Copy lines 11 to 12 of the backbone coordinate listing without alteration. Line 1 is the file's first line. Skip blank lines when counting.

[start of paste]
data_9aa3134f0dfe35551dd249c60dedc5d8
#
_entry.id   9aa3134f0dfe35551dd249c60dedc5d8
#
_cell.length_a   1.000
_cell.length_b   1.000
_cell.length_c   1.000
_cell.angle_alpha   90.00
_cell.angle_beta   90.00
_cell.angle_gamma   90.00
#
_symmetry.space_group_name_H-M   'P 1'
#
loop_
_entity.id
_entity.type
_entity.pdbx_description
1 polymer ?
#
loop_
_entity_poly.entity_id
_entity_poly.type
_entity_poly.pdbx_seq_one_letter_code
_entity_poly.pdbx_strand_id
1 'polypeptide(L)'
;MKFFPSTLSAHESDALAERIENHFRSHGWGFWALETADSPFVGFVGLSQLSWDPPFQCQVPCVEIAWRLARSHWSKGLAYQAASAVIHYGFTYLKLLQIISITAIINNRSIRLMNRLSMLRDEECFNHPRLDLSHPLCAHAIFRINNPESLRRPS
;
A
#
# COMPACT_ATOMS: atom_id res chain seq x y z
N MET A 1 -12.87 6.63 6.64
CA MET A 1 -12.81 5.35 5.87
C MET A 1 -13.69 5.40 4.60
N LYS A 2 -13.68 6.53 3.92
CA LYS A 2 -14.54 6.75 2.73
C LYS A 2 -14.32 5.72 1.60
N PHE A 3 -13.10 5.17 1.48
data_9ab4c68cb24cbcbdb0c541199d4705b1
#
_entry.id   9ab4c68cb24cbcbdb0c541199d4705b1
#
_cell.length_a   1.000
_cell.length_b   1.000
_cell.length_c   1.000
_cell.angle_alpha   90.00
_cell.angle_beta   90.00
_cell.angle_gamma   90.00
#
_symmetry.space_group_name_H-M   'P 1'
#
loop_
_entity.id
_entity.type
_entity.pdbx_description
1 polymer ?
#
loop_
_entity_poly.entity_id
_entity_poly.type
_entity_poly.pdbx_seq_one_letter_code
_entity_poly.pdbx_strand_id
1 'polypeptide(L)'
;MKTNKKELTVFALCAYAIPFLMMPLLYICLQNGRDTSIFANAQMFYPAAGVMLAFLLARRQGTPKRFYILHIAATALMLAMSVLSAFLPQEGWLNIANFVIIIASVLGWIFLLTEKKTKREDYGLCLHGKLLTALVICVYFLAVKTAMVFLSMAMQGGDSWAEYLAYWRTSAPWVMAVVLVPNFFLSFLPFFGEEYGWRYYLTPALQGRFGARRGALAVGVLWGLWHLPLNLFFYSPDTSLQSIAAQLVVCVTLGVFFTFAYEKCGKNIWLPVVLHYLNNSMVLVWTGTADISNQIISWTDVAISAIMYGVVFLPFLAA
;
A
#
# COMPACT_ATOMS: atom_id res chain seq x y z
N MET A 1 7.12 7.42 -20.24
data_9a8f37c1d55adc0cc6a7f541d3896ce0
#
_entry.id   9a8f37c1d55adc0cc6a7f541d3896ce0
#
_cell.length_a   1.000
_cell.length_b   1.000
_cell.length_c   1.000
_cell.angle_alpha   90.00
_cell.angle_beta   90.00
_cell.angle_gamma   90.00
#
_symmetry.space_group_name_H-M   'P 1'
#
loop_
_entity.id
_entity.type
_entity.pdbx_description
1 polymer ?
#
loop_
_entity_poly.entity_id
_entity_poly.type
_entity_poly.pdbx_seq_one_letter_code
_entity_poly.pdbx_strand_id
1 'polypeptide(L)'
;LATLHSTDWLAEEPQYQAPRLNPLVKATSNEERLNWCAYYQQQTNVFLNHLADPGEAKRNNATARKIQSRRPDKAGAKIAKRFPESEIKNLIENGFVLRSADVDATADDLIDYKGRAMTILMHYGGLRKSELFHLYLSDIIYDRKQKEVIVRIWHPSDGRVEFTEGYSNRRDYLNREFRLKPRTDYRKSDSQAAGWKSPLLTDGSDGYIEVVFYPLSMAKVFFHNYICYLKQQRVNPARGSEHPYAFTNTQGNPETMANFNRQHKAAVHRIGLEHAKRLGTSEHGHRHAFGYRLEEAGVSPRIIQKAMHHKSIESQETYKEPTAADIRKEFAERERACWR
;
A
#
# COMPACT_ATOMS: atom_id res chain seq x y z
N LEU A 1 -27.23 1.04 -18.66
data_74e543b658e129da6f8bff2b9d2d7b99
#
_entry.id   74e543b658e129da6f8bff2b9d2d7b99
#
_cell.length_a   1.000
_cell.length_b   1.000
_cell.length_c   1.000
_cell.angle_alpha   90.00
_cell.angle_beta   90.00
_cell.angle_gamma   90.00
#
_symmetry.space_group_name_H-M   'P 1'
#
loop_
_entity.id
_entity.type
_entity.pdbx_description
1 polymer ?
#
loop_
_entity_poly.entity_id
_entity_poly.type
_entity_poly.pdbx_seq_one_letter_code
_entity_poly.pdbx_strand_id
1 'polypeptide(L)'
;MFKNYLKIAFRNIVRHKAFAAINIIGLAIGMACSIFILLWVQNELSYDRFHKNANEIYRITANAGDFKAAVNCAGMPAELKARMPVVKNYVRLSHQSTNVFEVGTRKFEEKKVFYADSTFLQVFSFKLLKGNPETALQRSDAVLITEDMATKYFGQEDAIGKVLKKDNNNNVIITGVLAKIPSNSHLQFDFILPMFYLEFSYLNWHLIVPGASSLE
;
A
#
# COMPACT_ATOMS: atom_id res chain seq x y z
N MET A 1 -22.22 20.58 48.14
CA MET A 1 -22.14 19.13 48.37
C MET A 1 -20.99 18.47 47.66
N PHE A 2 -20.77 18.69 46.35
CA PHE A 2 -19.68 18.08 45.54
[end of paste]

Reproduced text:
#
_symmetry.space_group_name_H-M   'P 1'